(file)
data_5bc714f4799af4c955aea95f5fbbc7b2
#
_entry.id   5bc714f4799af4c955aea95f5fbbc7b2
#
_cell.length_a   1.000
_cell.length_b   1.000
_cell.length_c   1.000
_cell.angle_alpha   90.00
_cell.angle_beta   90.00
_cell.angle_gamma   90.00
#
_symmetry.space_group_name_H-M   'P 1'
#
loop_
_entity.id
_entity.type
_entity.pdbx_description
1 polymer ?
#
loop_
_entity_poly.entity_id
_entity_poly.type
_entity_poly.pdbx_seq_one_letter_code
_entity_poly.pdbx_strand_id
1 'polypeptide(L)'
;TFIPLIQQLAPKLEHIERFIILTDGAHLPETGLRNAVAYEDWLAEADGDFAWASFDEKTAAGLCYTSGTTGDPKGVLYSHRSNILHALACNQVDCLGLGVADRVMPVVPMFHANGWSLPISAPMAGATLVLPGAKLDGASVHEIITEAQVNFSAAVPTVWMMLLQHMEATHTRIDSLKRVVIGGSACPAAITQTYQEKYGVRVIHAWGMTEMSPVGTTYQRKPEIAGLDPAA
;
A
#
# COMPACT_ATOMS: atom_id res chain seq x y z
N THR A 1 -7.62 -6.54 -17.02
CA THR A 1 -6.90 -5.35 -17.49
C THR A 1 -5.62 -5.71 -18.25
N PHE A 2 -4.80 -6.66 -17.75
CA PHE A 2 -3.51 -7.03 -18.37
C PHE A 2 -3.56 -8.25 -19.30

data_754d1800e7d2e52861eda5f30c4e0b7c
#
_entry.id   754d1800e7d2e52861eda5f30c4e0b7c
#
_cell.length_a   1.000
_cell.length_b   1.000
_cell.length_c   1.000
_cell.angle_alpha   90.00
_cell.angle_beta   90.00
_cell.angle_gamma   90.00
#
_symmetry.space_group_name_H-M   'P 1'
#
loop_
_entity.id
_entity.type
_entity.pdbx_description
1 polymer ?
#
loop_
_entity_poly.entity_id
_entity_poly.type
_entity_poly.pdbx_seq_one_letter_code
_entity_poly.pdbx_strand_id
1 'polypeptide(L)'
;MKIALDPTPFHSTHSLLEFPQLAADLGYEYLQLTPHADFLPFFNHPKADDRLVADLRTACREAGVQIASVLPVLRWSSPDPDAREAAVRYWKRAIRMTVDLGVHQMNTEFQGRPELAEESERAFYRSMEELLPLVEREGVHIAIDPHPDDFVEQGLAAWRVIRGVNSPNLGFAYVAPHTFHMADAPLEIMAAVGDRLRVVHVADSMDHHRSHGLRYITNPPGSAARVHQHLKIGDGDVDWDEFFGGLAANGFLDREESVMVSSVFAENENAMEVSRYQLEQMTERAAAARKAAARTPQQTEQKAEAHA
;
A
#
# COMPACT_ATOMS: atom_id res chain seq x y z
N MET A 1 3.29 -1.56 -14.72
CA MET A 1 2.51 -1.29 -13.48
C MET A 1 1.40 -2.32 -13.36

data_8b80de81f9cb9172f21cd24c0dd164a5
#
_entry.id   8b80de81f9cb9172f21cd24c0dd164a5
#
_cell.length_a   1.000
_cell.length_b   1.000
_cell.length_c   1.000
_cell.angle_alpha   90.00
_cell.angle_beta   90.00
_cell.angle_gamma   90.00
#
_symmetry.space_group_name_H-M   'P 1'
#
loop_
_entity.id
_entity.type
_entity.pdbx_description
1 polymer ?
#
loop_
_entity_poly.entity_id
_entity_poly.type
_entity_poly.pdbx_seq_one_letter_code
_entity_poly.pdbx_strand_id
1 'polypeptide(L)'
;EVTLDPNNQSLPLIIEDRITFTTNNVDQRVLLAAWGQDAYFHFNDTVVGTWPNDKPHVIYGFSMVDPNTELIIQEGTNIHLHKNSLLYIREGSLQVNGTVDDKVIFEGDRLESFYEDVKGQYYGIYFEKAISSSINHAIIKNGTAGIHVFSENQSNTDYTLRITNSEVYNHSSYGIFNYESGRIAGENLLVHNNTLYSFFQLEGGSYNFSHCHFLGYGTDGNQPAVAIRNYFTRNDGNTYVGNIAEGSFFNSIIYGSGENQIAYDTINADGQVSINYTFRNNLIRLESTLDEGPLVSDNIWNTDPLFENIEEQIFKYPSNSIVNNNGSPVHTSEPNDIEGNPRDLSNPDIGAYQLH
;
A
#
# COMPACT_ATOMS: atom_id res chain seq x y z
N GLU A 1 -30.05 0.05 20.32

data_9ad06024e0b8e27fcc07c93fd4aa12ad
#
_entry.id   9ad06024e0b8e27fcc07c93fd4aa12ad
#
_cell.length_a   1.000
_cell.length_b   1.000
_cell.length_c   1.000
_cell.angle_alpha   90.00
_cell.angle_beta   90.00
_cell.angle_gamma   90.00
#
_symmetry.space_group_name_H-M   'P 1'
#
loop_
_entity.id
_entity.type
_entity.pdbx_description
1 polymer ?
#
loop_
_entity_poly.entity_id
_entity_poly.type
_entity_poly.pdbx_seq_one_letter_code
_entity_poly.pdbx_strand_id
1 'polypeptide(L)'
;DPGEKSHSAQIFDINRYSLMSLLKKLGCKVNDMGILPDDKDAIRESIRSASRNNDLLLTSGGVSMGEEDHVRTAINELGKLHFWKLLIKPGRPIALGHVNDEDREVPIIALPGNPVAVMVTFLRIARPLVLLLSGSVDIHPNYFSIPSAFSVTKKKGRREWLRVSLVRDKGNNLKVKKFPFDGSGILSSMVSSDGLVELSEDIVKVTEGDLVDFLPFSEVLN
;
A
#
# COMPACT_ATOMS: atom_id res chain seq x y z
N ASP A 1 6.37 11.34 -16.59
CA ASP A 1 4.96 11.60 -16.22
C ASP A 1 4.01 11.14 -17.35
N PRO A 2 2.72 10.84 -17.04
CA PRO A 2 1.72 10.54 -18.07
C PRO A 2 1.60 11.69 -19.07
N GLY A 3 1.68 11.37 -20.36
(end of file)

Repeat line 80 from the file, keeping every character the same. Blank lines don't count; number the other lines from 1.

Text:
#